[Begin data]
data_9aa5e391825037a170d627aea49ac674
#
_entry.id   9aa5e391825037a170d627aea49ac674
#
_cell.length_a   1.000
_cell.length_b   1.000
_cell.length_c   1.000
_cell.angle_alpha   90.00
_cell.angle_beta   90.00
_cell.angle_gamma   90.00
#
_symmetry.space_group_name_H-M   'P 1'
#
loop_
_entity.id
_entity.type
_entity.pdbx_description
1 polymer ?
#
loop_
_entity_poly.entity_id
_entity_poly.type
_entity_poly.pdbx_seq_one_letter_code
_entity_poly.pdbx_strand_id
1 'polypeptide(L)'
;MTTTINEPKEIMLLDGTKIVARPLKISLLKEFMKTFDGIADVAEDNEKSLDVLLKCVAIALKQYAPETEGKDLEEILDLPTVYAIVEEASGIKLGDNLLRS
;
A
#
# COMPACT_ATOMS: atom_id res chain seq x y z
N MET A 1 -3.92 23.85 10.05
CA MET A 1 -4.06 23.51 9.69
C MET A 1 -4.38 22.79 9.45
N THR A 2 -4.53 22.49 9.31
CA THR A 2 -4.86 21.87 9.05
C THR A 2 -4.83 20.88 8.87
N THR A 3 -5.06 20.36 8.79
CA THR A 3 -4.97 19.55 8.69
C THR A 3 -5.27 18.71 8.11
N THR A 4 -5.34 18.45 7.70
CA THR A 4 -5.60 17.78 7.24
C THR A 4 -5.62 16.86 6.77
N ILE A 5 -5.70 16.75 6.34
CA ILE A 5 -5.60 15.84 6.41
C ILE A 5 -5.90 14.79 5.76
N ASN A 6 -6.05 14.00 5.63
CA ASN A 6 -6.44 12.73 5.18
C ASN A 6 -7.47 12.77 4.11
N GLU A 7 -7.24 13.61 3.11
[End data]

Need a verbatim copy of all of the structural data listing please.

data_9aa5e391825037a170d627aea49ac674
#
_entry.id   9aa5e391825037a170d627aea49ac674
#
_cell.length_a   1.000
_cell.length_b   1.000
_cell.length_c   1.000
_cell.angle_alpha   90.00
_cell.angle_beta   90.00
_cell.angle_gamma   90.00
#
_symmetry.space_group_name_H-M   'P 1'
#
loop_
_entity.id
_entity.type
_entity.pdbx_description
1 polymer ?
#
loop_
_entity_poly.entity_id
_entity_poly.type
_entity_poly.pdbx_seq_one_letter_code
_entity_poly.pdbx_strand_id
1 'polypeptide(L)'
;MTTTINEPKEIMLLDGTKIVARPLKISLLKEFMKTFDGIADVAEDNEKSLDVLLKCVAIALKQYAPETEGKDLEEILDLPTVYAIVEEASGIKLGDNLLRS
;
A
#
# COMPACT_ATOMS: atom_id res chain seq x y z
N MET A 1 -3.92 23.85 10.05
CA MET A 1 -4.06 23.51 9.69
C MET A 1 -4.38 22.79 9.45
N THR A 2 -4.53 22.49 9.31
CA THR A 2 -4.86 21.87 9.05
C THR A 2 -4.83 20.88 8.87
N THR A 3 -5.06 20.36 8.79
CA THR A 3 -4.97 19.55 8.69
C THR A 3 -5.27 18.71 8.11
N THR A 4 -5.34 18.45 7.70
CA THR A 4 -5.60 17.78 7.24
C THR A 4 -5.62 16.86 6.77
N ILE A 5 -5.70 16.75 6.34
CA ILE A 5 -5.60 15.84 6.41
C ILE A 5 -5.90 14.79 5.76
N ASN A 6 -6.05 14.00 5.63
CA ASN A 6 -6.44 12.73 5.18
C ASN A 6 -7.47 12.77 4.11
N GLU A 7 -7.24 13.61 3.11